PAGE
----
We started writing together and that crew were actually some of my very first readers. Later on, life got a bit busy and the value of their encouragement along the process of writing this book was enormous. Enormous because they were able to map it for me. You know, you get in these miasmic bogs when you're writing a book where you're like what am I doing and who do I think I am to do this. And what a mess. Et cetera et cetera. And I had to practice what I preach. I say this is a memoir of the stories we tell ourselves and what happens when we believe them. And my premise is that we do have the power. We don't we can't change circumstances but we do have the power to tell ourselves a different story. You know, a story for me as a writer that went, it's okay, you don't have to, you know be, name your hero here, you comparing yourself to all of your heroes. You're not them. You're here to tell this simple story. It's okay to tell your story etcetera, etcetera. So those small words of encouragement really came from my friends. And I also had a very fortunate experience early on of having a more fuller reading of my draft by two friends. One was Jamila Rizvi and the other was a friend called Fu-Lin who was very generous with her feedback and encouragement along the way. So they were my actual first readers, but in my mind I always had the idea of who I thought the human was who might enjoy reading this. And I guess in typical cliché form she was someone a little like me in spirit, a little someone who suspected all of her life that she was born for something but had no real idea of what that something was or how to articulate it.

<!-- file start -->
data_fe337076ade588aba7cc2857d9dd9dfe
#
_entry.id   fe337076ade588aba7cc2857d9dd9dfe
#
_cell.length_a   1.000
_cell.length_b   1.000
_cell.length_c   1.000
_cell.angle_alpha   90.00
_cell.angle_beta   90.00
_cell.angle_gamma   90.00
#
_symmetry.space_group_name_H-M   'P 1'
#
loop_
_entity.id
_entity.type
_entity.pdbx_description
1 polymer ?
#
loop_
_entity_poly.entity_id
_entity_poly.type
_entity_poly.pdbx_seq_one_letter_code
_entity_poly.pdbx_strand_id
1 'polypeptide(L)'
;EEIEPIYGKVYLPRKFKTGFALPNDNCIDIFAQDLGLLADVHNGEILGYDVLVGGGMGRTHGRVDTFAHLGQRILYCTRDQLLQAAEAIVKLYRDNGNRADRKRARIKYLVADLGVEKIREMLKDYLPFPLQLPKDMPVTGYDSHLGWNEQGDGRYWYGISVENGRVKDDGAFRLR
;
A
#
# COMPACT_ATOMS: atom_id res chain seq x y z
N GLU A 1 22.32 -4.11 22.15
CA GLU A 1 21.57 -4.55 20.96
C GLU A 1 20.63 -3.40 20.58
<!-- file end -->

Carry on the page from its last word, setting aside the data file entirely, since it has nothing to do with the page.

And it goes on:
ASTRID: I think that's the story that's going to appeal to so many people. I'd like to go back a little bit Clare. You have a very profound, or it sounds like you had a very clear vision for what exactly the point of your memoir was. Now, memoir is a big word. But what you just said, you know, it's a book about the stories we tell ourselves and how we can change them. Where in the process did that come from? Because it's a great tagline, but was it guiding you all the way through?

CLARE: It was guiding me all the way through. It became really clear in that first draft, it was one of the clarifying thoughts that allowed me to feel okay about the fact that I wasn't telling a particularly extraordinary tale in many ways. I was telling, this is not the rock-and-roll memoir.